Alcohol health labelling: Community perceptions of the FARE and DrinkWise model alcohol labels

Researcher

Galaxy Research

Summary

The report sought to determine people’s perspectives of the effectiveness of two alcohol labelling regimes, the FARE alcohol health warning labels and DrinkWise’s consumer information labels. The polling was carried out online among a permission based panel by Galaxy Research.

As part of the polling participants were asked to select the most superior labels against a set of criteria including: noticeability, comprehensibility of the message, capacity to raise awareness and prompt conversations about alcohol related harms, and impact on alcohol consumption. Throughout the questionnaire the labels were not attributed to FARE or DrinkWise.

The report found that the FARE labels were superior on all measures.

Outcomes

1. Comparison of FARE and DrinkWise pregnancy labels

People were shown the FARE pregnancy warning label ‘Drinking alcohol can harm your unborn baby’ and the DrinkWise pregnancy silhouette as applied to alcohol products and asked to select the superior label against three criteria.

  • 86% of people selected the FARE pregnancy warning label as being more likely to raise awareness of the harms of consuming alcohol while pregnant, while the remaining 14% of people selected the DrinkWise pregnancy label.
  • 84% of people selected the FARE pregnancy warning label as being more likely to prompt conversations about the risk of drinking alcohol during pregnancy, while the remaining 16% of people selected the DrinkWise pregnancy label.
  • 85% of people selected the FARE pregnancy warning label as being more effective in preventing women from drinking alcohol while pregnant, while the remaining 15% of people selected the DrinkWise pregnancy label.

2. Comparison of FARE and DrinkWise labels on alcohol misuse among young people

People were shown the FARE warning label ‘Drinking alcohol damages the young developing brain and the DrinkWise label ‘Kids and alcohol don’t mix’ as applied to alcohol products and asked to select the superior label against three criteria.

  • 83% of people selected the FARE young people health warning label as being more likely to raise awareness about the harms that can result from young people consuming alcohol, while the remaining 17% of people selected the DrinkWise young people label.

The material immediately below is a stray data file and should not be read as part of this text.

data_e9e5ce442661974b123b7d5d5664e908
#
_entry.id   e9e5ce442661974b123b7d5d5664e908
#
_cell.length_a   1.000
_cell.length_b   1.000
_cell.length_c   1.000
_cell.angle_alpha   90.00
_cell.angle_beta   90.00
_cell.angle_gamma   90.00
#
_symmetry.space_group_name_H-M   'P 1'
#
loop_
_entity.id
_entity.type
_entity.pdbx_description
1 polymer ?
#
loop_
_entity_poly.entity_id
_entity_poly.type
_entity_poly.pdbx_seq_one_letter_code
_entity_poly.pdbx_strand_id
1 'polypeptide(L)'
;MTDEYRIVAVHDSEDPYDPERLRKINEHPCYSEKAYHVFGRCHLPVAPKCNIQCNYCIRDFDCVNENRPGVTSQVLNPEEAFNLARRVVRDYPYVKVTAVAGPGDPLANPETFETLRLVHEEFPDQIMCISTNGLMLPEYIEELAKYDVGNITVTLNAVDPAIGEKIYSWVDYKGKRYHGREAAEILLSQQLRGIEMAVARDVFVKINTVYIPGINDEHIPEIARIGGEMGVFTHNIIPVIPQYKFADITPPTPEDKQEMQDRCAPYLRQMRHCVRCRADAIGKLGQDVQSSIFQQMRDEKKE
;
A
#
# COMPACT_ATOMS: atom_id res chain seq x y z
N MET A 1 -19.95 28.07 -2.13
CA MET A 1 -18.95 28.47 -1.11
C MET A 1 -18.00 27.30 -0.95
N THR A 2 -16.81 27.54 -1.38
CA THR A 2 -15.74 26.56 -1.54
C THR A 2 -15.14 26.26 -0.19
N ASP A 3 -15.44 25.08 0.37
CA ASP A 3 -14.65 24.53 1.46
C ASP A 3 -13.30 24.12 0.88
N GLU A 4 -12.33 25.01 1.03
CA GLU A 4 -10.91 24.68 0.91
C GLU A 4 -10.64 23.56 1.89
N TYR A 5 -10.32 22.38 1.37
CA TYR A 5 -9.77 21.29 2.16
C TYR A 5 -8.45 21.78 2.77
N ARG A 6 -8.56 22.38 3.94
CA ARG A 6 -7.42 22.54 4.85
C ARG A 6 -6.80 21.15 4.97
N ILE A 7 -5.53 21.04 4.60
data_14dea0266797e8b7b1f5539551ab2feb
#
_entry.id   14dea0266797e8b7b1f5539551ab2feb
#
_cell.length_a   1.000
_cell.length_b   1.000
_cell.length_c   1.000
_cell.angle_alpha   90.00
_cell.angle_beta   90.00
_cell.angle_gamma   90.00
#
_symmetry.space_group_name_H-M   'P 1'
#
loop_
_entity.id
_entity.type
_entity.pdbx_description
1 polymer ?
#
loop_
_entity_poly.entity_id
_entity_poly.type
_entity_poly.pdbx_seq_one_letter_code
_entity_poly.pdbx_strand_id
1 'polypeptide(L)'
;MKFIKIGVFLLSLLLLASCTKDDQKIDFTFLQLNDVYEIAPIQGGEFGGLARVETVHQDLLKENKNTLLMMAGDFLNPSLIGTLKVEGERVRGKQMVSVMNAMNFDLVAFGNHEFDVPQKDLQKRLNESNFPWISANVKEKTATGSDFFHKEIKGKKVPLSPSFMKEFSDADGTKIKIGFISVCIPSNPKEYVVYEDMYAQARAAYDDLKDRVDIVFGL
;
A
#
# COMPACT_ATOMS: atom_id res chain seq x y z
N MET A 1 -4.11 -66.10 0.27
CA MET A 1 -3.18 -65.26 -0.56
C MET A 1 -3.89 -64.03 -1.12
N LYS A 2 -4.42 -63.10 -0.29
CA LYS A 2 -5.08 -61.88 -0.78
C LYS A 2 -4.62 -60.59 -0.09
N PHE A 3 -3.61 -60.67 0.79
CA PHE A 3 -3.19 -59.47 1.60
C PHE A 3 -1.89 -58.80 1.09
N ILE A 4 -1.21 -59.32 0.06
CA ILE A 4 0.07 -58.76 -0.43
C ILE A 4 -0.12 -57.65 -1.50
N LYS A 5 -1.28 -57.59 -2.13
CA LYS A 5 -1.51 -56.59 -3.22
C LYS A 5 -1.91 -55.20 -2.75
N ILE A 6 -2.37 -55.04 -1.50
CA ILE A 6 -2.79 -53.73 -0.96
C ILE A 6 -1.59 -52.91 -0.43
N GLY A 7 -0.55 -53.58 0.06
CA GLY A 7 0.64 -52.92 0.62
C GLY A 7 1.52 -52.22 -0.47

• 82% of people selected the FARE young people health warning label as being more likely to prompt conversations about alcohol consumption among young people, while the remaining 18% selected the DrinkWise label.
  • 83% of people selected the FARE young people health warning label as being more likely to result in young people drinking less alcohol, while the remaining 17% selected the DrinkWise label.

3. Comparison of complete series of FARE and DrinkWise labels

People were shown the series of FARE warning labels and the series of DrinkWise labels as applied to alcohol products and asked to select the superior label against three criteria.

  • 89% of people selected the FARE series of health warning labels as being more likely to raise awareness of alcohol-related harms, while the remaining 11% selected the DrinkWise labels.
  • 88% of people selected the FARE series of health warning labels as being more likely to prompt conversations about alcohol-related harms, while the remaining 12% selected the DrinkWise labels.
  • 88% of people selected the FARE series of warning labels as being more likely to result in people drinking less alcohol, while 12% of people selected the DrinkWise labels.
  • 95% of people selected the FARE series of health warning labels as being more noticeable, while the remaining 5% selected the DrinkWise labels.
  • 91% of people selected the FARE series of warning labels as easier to understand, while the remaining 9% selected the DrinkWise labels.
  • 60% of people selected the FARE labels as telling them something they did not already know, while 10% of people selected the DrinkWise labels. People were also given the option to select ‘neither’ and a further 31% of people did this.

FARE continues to fund and undertake research that contributes to the knowledge-base about alcohol harms and strategies to reduce them.

This research is used to inform our approach to evidence-based alcohol policy development, ensuring that the solutions we are advocating for are informed by research. FARE’s research is also often quoted by governments, other not-for-profit organisations and researchers in public discussions about alcohol, demonstrating that FARE is seen as a leading source of information.

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